This Land(fill of clothes) is Your Land(mark to make change)
Retailers have made it easier than ever for customers to buy products online. Whether it be using Amazon Prime to get books, buying from sellers on eBay, getting the newest graphic tee collection from UNIQLO, or even buying groceries, these tasks have all been done with the click of a mouse. We are the generation of immediate gratification. We can get anything we want with just the click of a button and have it delivered within a few hours. And sometimes, that desire to get goods now means skipping out on doing thorough research. Specifically, we fail to research where these things come from. We don’t ask ourselves, ‘who touched that?’ Let’s explore the ways in which our consumer habits impact artists and why instead of investing in the big guys, we get more reward when investing in our local artisans.
I haven’t had an Amazon Prime account since 2017. The reason being is that I don’t want to pay full price for it vs. the student discount price. I started to become more aware of the impact Amazon was making in society such as the low pay given to their factory workers to their “made for consumers to be convenient” returns being thrown in the trash. I often think about the backend of those that work at their warehouse and how they work through harsh conditions. I’ve had to find different alternatives such as utilizing eBay, buying used books at my local bookstore, or buying off of Etsy. Going through that extra step of doing research was difficult at first but I’ve become used to it. Research includes reading the “About me” and FAQ sections on consumer websites and using online resources such as The Good Trade that shares ethical brands and practices to look out for with readers.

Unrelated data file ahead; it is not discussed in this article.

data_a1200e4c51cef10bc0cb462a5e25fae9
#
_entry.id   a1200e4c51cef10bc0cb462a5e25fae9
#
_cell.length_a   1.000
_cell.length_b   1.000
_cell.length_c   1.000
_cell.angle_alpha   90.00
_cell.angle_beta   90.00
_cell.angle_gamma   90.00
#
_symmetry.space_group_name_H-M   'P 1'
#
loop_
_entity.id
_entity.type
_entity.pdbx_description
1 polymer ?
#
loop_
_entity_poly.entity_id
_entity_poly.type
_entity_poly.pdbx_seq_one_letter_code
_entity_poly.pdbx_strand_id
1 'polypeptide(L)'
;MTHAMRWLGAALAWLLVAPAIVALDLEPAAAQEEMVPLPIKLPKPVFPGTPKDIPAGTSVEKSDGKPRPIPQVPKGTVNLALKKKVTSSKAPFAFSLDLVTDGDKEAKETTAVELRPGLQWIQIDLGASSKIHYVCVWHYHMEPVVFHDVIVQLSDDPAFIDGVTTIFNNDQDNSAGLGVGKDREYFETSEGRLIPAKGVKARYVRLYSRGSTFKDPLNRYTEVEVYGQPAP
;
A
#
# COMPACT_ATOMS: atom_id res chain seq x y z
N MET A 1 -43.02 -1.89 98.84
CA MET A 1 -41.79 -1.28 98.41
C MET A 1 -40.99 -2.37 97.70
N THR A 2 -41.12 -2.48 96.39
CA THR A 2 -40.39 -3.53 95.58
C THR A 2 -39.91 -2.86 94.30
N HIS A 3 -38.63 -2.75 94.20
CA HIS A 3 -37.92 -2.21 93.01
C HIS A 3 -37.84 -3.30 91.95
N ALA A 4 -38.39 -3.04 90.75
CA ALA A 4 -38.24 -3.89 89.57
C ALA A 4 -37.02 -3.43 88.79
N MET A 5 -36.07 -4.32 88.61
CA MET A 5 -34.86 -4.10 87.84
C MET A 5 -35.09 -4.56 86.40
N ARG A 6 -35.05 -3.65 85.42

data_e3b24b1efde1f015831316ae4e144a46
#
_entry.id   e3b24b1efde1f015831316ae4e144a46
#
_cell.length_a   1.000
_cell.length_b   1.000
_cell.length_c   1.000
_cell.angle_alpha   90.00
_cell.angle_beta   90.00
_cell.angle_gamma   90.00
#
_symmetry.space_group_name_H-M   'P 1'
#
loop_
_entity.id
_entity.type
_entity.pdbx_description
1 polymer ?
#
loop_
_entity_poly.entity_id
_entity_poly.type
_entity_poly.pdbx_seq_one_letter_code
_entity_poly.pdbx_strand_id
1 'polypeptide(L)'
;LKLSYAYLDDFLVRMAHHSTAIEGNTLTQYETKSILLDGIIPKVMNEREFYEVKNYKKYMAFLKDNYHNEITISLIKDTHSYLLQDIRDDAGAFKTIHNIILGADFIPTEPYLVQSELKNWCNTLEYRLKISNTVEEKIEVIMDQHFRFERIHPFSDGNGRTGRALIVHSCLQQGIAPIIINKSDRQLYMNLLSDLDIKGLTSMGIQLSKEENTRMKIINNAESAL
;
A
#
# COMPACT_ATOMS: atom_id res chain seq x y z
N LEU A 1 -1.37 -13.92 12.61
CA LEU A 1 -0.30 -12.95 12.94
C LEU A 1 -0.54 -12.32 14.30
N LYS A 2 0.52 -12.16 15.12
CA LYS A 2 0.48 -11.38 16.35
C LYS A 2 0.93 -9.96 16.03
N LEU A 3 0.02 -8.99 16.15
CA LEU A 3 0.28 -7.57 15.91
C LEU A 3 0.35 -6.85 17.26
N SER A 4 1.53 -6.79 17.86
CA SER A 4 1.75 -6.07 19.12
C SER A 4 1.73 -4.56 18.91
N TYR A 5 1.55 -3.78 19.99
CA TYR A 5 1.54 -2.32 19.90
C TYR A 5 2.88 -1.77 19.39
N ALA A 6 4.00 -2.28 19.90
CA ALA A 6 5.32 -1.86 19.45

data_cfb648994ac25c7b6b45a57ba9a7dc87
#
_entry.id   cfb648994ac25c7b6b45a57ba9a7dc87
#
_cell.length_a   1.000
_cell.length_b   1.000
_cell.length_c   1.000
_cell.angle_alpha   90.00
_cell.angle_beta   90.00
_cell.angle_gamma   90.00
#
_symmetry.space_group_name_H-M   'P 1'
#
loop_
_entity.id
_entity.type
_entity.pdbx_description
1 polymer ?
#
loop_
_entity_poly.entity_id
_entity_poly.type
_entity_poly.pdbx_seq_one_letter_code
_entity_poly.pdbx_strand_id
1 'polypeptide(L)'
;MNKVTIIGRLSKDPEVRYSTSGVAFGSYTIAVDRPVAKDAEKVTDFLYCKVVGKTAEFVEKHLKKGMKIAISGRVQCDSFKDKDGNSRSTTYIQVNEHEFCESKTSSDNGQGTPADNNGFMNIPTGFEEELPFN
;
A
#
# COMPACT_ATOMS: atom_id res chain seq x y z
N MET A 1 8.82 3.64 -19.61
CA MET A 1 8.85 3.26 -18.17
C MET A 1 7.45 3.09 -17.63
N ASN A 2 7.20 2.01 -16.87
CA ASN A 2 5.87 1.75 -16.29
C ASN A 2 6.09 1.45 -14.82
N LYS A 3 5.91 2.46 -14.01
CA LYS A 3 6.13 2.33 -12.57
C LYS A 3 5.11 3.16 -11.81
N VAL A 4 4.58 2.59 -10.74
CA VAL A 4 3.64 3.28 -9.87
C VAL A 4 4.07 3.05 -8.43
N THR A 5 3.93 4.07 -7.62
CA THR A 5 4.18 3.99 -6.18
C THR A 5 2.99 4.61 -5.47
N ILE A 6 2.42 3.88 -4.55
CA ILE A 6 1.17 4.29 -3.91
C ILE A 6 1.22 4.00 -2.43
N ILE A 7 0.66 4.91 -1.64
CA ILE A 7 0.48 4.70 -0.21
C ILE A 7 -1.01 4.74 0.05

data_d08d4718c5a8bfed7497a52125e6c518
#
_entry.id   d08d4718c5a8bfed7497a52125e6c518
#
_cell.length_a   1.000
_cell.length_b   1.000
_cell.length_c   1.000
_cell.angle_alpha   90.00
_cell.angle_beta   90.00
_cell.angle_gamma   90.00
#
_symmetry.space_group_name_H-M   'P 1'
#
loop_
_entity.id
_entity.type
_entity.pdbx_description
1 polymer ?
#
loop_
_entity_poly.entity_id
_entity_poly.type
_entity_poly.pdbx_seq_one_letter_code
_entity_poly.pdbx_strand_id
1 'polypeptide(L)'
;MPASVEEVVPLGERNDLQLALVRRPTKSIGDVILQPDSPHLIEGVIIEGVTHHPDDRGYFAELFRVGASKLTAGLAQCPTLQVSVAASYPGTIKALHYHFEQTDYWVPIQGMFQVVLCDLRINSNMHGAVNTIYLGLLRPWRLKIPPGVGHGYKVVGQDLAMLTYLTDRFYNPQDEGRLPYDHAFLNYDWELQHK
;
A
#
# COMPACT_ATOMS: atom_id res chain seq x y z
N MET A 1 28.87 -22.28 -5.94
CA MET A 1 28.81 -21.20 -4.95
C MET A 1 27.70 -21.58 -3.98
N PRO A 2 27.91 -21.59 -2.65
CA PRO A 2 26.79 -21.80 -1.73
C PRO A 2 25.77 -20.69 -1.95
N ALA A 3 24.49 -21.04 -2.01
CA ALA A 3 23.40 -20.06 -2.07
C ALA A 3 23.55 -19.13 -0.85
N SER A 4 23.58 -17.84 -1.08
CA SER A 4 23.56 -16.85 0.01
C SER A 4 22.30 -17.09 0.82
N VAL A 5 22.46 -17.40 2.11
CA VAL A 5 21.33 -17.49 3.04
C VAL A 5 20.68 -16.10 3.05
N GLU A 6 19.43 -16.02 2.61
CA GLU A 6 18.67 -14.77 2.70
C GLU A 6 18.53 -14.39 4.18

There’s beauty in choosing what we invest in but being conscious in investing in our purchases is a learning process. The downfall of Forever 21, a mass market retailer, serves as a prime example of this consciousness. They shelled out hundreds of new styles per week, slowly revealing that fast fashion is not sustainable. Why is it no longer sustainable? A major reason is due to the toxicity of the work environment of garment workers being brought to light. When purchasing a $10 tee, we don’t think about who made it or where the textile is sourced. It’s cheap and when we need it now, we can get it whenever because it’s only $10. Why is that? Why are we willing to pay $10 for a tee that will not last long? It is the quality that one is paying for. From experience, I’ve suffered from many holey shirts after a year thanks to the basics I bought with my allowance (once upon a time.) Then again, I bought those low-priced tees because I had the ripe $20 bill I was given when I went to the mall with my friends.
Just like going to bars, it was a social outing and I just “had” to buy something. Flash to today where I’m able to afford the time to be more aware and learn about clothes and their story of creation. I went from buying $10 tees that didn’t last a year to investing in basics whether they be leggings, shirts, or shoes that will last me years. My way of thinking has changed from the instant gratification state of mind to slowly and efficiently researching fashion brands online before making a purchase. Doing this helps me in practicing and becoming a conscious consumer. I have some cards below of brands I have crushes on and who are killing it today in the market. Check them out if you dare. You might get a few new crushes as well.